NASCAR team owner Jack Roush talks possible Cup engine changes

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With NASCAR indicating that it will make engine modifications for the Sprint Cup Series sometime in the future – which could involve a reduction in horsepower – one of the series’ most prominent team owners has an idea on how the sanctioning body should do it.

Jack Roush, owner of Roush Fenway Racing, told NASCAR.com that the modifications should include “a restriction on the intake side” that doesn’t involve restrictor plates, such as a reduction of the throttle bore size.

“[It is] straightforward and it is easily reversible if you decided that the quality of the racing was hurt by it,” Roush said. “If they want to take 100 horsepower off, reduce horsepower significantly, the least expensive and most palatable way to do that is with a restriction on the intake side.”

Roush also hoped that NASCAR would take the costs incurred upon the teams into account as they go about making the changes, saying that his and other teams can only afford to change so much at a time.

However, Roush feels like the sanctioning body could ultimately wind up simply reducing the RPM on the engine and add a requirement that engines must be used for two races apiece.

“By reducing the RPM, you reduce the power available for the car without changing its restriction or changing its displacement,” he said. “By making the requirement that an engine be run twice before it was subject to rebuild, we would have that opportunity to reduce costs to the teams.”

NASCAR CEO Brian France first indicated earlier this month that engine changes would come sometime within the next two seasons.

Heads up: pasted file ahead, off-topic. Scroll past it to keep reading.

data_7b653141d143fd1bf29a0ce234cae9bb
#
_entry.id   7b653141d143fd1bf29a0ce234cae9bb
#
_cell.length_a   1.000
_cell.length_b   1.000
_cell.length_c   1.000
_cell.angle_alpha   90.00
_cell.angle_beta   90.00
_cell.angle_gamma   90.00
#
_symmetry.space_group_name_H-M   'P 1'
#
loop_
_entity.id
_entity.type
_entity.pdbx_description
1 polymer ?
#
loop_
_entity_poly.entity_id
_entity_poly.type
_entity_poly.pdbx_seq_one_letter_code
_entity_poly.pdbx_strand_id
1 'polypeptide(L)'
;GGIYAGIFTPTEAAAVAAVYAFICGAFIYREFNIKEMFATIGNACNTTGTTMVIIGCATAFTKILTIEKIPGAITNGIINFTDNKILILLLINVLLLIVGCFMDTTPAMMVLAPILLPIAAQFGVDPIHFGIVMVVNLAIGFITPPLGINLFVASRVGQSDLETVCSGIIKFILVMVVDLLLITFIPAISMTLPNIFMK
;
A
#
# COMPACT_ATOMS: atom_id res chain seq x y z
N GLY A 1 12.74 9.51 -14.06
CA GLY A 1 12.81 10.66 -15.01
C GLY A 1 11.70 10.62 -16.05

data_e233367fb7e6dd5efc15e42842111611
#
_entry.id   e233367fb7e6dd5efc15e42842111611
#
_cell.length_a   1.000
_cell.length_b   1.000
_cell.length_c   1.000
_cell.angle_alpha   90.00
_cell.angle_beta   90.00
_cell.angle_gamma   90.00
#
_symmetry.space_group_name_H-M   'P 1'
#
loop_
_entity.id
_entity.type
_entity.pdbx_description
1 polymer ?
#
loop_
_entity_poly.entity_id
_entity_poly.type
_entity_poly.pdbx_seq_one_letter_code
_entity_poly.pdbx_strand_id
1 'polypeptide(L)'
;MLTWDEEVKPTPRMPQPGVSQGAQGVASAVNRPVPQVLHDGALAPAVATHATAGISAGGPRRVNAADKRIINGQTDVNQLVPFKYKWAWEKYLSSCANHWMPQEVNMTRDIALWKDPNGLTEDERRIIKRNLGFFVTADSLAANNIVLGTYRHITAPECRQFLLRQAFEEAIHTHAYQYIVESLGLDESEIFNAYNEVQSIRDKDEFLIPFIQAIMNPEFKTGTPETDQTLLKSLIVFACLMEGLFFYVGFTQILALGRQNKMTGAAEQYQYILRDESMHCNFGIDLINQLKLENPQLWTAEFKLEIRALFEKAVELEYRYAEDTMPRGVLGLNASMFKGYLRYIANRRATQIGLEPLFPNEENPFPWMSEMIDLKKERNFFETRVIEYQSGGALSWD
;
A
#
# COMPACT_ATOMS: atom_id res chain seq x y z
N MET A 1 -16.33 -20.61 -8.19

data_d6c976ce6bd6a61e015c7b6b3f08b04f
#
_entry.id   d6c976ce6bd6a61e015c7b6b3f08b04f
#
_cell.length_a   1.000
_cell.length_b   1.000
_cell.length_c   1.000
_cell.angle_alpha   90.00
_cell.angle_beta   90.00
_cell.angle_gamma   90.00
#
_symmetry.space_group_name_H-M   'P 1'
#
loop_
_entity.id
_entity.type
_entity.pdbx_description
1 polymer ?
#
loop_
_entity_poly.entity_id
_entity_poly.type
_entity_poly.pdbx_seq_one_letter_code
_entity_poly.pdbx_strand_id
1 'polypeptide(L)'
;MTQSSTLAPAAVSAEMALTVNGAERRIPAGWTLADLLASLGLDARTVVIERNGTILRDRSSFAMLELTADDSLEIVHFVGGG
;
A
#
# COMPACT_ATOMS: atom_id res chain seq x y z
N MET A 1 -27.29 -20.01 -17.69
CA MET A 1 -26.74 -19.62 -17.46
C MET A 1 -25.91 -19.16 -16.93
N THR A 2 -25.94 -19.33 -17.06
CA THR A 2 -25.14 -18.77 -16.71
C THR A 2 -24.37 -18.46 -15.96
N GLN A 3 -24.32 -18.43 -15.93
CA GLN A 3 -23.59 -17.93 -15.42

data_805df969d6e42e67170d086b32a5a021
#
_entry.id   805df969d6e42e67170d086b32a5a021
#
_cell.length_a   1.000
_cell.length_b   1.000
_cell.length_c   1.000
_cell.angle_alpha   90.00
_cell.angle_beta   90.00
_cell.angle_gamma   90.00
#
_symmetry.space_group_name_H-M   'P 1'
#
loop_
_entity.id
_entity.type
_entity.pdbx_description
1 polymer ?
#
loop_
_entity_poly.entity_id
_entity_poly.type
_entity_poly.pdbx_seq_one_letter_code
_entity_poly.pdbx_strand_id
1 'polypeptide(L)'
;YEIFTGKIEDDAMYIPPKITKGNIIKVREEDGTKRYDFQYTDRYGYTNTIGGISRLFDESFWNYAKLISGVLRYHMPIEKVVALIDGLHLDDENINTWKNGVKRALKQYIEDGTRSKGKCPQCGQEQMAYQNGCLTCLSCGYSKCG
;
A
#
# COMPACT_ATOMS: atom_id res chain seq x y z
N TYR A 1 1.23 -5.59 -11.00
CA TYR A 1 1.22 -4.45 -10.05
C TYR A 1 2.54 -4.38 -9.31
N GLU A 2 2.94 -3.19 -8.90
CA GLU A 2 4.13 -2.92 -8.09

Shortly afterwards, Dale Earnhardt Jr. declared that a horsepower drop was inevitable and also, his hope that the engine would be smaller to preserve throttle response from the cockpit.

Valtteri Bottas wins chaotic season-opening F1 Austrian Grand Prix

Mark Thompson/Getty Images
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SPIELBERG, Austria — Valtteri Bottas won a chaotic season-opening F1 Austrian Grand Prix while six-time series champion Lewis Hamilton finished fourth after getting a late time penalty Sunday.

The Formula One race was interrupted three times by a safety car, and nine of 20 drivers abandoned, including both Red Bulls of Max Verstappen and Alexander Albon – who tried to overtake Hamilton on the outside with 10 laps left, touched wheels and flew off track.

Hamilton was given a 5-second time penalty for causing the collision, having earlier been hit with a three-place grid penalty after an incident in Saturday’s qualifying was reviewed by stewards.

SHOW OF SUPPORT: Drivers take knee before race

Bottas led all 71 laps in the eighth victory of his career. It was the second consecutive victory in the season opener for the Finn, though he won four months earlier in 2019 after this season’s start was delayed by the novel coronavirus (COVID-19) pandemic.

Lando Norris of McLaren F1 celebrates after his first podium finish (Mark Thompson/Getty Images).

Bottas started from pole position and Hamilton from fifth, but it looked like a straight fight between the two Mercedes drivers as has been the case so often in recent years.

But late drama in Spielberg ensured otherwise and Hamilton’s time penalty meant Charles Leclerc took second place for Ferrari, and Lando Norris sent McLaren’s garage into raptures – and threw all social distancing rules out of the window amid the euphoria – with third place.

It was the 20-year-old British driver’s first career podium, and his superb final lap was the fastest of a dramatic season opener.

Norris became the youngest British driver to secure a podium finish and the third-youngest ever in Formula One.

Valtteri Bottas leads Mercedes teammate Lewis Hamilton during the Formula One Grand Prix of Austria (Mark Thompson/Getty Images).